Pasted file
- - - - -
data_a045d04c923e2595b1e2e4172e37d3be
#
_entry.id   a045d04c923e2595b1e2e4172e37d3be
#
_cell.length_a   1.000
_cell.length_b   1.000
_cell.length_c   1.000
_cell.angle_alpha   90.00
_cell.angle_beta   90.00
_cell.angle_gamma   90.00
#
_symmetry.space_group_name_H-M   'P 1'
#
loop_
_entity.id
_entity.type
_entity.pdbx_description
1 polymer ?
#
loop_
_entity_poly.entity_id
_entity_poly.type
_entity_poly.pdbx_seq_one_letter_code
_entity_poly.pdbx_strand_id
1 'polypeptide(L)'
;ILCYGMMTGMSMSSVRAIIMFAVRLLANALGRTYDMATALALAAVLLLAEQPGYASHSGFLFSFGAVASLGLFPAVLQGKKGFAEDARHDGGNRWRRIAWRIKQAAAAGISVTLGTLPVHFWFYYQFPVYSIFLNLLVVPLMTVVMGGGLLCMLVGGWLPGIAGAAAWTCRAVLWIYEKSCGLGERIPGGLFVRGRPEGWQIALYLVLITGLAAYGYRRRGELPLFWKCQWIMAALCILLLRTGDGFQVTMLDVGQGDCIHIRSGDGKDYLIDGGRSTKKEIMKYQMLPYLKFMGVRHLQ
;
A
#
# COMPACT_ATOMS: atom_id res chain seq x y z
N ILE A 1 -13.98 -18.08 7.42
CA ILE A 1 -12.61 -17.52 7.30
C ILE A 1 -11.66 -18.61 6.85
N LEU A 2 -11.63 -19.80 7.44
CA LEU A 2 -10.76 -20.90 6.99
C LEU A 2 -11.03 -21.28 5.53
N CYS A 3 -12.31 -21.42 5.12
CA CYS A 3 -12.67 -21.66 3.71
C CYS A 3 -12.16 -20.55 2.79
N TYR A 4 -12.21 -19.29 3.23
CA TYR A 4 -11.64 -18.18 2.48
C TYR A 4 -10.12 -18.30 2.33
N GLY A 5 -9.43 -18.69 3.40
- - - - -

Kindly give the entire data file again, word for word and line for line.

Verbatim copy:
data_a045d04c923e2595b1e2e4172e37d3be
#
_entry.id   a045d04c923e2595b1e2e4172e37d3be
#
_cell.length_a   1.000
_cell.length_b   1.000
_cell.length_c   1.000
_cell.angle_alpha   90.00
_cell.angle_beta   90.00
_cell.angle_gamma   90.00
#
_symmetry.space_group_name_H-M   'P 1'
#
loop_
_entity.id
_entity.type
_entity.pdbx_description
1 polymer ?
#
loop_
_entity_poly.entity_id
_entity_poly.type
_entity_poly.pdbx_seq_one_letter_code
_entity_poly.pdbx_strand_id
1 'polypeptide(L)'
;ILCYGMMTGMSMSSVRAIIMFAVRLLANALGRTYDMATALALAAVLLLAEQPGYASHSGFLFSFGAVASLGLFPAVLQGKKGFAEDARHDGGNRWRRIAWRIKQAAAAGISVTLGTLPVHFWFYYQFPVYSIFLNLLVVPLMTVVMGGGLLCMLVGGWLPGIAGAAAWTCRAVLWIYEKSCGLGERIPGGLFVRGRPEGWQIALYLVLITGLAAYGYRRRGELPLFWKCQWIMAALCILLLRTGDGFQVTMLDVGQGDCIHIRSGDGKDYLIDGGRSTKKEIMKYQMLPYLKFMGVRHLQ
;
A
#
# COMPACT_ATOMS: atom_id res chain seq x y z
N ILE A 1 -13.98 -18.08 7.42
CA ILE A 1 -12.61 -17.52 7.30
C ILE A 1 -11.66 -18.61 6.85
N LEU A 2 -11.63 -19.80 7.44
CA LEU A 2 -10.76 -20.90 6.99
C LEU A 2 -11.03 -21.28 5.53
N CYS A 3 -12.31 -21.42 5.12
CA CYS A 3 -12.67 -21.66 3.71
C CYS A 3 -12.16 -20.55 2.79
N TYR A 4 -12.21 -19.29 3.23
CA TYR A 4 -11.64 -18.18 2.48
C TYR A 4 -10.12 -18.30 2.33
N GLY A 5 -9.43 -18.69 3.40